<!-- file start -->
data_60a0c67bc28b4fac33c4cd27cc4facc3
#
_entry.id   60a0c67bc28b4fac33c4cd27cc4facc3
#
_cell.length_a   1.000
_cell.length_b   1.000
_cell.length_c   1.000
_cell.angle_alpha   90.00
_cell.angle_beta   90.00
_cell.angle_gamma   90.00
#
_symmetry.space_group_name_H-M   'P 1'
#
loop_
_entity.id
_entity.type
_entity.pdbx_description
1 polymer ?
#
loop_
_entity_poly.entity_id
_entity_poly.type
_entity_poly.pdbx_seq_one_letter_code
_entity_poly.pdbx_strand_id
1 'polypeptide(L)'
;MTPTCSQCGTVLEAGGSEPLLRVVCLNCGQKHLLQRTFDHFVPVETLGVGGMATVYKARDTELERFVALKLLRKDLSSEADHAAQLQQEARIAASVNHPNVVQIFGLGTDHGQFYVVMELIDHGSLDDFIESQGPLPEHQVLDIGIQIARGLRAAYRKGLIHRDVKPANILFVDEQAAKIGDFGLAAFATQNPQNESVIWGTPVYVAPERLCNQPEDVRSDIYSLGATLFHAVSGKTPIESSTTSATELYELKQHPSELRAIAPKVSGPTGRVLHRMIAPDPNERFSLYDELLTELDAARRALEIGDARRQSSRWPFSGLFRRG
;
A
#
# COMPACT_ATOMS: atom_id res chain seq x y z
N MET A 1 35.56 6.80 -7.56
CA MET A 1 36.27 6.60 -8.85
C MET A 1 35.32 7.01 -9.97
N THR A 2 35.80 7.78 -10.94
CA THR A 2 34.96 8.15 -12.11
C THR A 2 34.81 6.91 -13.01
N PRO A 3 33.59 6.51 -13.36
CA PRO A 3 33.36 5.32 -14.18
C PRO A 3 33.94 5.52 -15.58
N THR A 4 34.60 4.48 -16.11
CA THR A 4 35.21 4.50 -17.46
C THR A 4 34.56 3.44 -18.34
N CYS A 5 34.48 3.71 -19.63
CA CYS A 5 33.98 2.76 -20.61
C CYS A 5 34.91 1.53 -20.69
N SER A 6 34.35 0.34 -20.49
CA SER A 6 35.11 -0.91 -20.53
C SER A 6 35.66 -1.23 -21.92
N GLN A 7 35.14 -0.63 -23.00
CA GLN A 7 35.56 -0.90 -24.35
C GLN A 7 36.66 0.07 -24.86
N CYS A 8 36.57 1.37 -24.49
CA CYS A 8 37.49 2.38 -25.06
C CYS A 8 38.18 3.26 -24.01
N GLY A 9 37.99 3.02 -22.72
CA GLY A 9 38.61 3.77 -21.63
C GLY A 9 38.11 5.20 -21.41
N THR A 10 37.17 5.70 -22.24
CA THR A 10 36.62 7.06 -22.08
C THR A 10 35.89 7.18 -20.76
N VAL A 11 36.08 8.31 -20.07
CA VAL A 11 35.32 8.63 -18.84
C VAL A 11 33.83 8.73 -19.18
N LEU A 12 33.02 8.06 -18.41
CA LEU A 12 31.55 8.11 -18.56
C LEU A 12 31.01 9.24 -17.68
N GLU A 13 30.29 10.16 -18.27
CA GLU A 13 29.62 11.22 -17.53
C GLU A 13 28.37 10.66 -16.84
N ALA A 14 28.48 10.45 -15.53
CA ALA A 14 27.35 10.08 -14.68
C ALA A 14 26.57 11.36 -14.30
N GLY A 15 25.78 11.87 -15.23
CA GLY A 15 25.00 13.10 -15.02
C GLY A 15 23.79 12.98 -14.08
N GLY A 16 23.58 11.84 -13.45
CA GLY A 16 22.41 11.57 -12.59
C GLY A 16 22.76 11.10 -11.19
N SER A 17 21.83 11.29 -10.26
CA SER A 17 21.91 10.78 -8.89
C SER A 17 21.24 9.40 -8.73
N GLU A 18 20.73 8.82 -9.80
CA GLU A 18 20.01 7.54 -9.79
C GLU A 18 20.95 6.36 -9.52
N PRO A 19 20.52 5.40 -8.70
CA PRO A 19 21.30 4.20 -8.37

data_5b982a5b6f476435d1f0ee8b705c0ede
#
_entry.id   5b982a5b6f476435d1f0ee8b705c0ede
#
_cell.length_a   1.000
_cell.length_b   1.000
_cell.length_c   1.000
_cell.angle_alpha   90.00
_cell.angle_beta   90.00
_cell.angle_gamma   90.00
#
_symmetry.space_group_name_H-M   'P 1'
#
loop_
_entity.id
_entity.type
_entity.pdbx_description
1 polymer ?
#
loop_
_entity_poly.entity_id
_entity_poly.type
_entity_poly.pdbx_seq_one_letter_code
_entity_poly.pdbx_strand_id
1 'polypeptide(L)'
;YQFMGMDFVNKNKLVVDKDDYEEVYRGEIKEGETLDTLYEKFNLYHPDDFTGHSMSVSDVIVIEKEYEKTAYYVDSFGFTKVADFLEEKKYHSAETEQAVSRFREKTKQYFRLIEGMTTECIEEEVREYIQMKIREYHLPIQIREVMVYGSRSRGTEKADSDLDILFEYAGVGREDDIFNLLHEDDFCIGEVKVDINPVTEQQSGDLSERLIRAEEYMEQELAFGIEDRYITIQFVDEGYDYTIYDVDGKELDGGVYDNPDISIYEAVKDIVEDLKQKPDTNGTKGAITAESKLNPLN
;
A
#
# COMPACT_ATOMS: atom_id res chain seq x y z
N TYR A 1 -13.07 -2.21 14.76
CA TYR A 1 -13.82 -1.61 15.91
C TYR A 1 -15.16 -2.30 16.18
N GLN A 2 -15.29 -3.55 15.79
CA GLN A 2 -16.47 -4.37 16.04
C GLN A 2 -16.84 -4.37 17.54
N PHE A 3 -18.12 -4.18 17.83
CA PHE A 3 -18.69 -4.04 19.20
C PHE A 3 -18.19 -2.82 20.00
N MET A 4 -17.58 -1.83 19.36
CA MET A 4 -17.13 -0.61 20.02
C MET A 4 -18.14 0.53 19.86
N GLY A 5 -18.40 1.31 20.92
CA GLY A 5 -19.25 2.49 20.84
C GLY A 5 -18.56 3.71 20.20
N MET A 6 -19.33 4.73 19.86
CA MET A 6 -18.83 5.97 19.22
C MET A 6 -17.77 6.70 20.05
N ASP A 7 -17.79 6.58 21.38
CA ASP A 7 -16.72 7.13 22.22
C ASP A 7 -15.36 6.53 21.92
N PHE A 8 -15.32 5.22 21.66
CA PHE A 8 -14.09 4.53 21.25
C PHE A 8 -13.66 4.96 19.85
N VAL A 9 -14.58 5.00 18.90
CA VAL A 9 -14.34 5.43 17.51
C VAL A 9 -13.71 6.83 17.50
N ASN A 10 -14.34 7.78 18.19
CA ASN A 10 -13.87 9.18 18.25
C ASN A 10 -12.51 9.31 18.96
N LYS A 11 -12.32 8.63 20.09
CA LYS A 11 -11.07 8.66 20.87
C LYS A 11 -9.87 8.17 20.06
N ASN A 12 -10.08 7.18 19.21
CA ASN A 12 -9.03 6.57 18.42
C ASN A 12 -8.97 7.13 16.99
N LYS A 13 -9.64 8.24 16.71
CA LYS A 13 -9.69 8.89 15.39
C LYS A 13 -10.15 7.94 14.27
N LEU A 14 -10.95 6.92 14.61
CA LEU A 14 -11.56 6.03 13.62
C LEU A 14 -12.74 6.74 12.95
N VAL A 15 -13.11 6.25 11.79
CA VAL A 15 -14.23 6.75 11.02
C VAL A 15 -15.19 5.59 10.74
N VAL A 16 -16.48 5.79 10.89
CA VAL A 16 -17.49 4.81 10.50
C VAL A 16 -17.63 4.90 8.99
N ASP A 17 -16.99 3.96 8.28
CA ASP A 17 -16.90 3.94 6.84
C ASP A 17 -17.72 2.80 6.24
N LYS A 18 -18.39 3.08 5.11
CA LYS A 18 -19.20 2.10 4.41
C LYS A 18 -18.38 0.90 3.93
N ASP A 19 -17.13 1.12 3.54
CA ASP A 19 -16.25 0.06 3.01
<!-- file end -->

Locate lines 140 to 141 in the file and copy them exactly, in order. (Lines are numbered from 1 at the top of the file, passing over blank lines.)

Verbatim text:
C PHE A 8 -13.66 4.96 19.85
N VAL A 9 -14.58 5.00 18.90